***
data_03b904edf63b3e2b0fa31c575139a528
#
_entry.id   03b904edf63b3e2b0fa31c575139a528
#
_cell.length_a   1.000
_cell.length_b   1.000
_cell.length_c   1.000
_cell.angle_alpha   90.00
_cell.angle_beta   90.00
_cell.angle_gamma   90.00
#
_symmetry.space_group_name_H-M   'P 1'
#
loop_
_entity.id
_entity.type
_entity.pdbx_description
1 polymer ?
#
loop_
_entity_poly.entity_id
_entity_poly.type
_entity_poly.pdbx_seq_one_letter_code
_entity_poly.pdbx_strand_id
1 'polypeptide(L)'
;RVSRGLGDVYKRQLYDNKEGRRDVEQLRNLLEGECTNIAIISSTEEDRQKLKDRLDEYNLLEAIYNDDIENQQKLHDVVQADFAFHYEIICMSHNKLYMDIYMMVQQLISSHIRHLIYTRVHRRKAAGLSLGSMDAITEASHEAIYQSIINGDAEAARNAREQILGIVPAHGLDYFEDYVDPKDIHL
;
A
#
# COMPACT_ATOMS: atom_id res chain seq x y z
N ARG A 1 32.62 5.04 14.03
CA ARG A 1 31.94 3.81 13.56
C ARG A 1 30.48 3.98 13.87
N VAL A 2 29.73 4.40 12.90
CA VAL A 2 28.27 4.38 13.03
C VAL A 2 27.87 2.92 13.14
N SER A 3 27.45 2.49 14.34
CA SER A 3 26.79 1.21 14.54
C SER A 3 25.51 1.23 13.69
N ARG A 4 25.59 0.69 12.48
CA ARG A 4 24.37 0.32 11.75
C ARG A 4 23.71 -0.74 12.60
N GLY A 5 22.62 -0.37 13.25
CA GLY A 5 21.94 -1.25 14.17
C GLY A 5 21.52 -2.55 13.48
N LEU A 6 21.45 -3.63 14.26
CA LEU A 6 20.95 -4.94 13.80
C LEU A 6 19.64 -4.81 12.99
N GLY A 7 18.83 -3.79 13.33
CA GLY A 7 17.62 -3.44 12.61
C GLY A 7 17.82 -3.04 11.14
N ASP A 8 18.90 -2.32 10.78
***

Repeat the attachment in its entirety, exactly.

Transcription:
data_03b904edf63b3e2b0fa31c575139a528
#
_entry.id   03b904edf63b3e2b0fa31c575139a528
#
_cell.length_a   1.000
_cell.length_b   1.000
_cell.length_c   1.000
_cell.angle_alpha   90.00
_cell.angle_beta   90.00
_cell.angle_gamma   90.00
#
_symmetry.space_group_name_H-M   'P 1'
#
loop_
_entity.id
_entity.type
_entity.pdbx_description
1 polymer ?
#
loop_
_entity_poly.entity_id
_entity_poly.type
_entity_poly.pdbx_seq_one_letter_code
_entity_poly.pdbx_strand_id
1 'polypeptide(L)'
;RVSRGLGDVYKRQLYDNKEGRRDVEQLRNLLEGECTNIAIISSTEEDRQKLKDRLDEYNLLEAIYNDDIENQQKLHDVVQADFAFHYEIICMSHNKLYMDIYMMVQQLISSHIRHLIYTRVHRRKAAGLSLGSMDAITEASHEAIYQSIINGDAEAARNAREQILGIVPAHGLDYFEDYVDPKDIHL
;
A
#
# COMPACT_ATOMS: atom_id res chain seq x y z
N ARG A 1 32.62 5.04 14.03
CA ARG A 1 31.94 3.81 13.56
C ARG A 1 30.48 3.98 13.87
N VAL A 2 29.73 4.40 12.90
CA VAL A 2 28.27 4.38 13.03
C VAL A 2 27.87 2.92 13.14
N SER A 3 27.45 2.49 14.34
CA SER A 3 26.79 1.21 14.54
C SER A 3 25.51 1.23 13.69
N ARG A 4 25.59 0.69 12.48
CA ARG A 4 24.37 0.32 11.75
C ARG A 4 23.71 -0.74 12.60
N GLY A 5 22.62 -0.37 13.25
CA GLY A 5 21.94 -1.25 14.17
C GLY A 5 21.52 -2.55 13.48
N LEU A 6 21.45 -3.63 14.26
CA LEU A 6 20.95 -4.94 13.80
C LEU A 6 19.64 -4.81 12.99
N GLY A 7 18.83 -3.79 13.33
CA GLY A 7 17.62 -3.44 12.61
C GLY A 7 17.82 -3.04 11.14
N ASP A 8 18.90 -2.32 10.78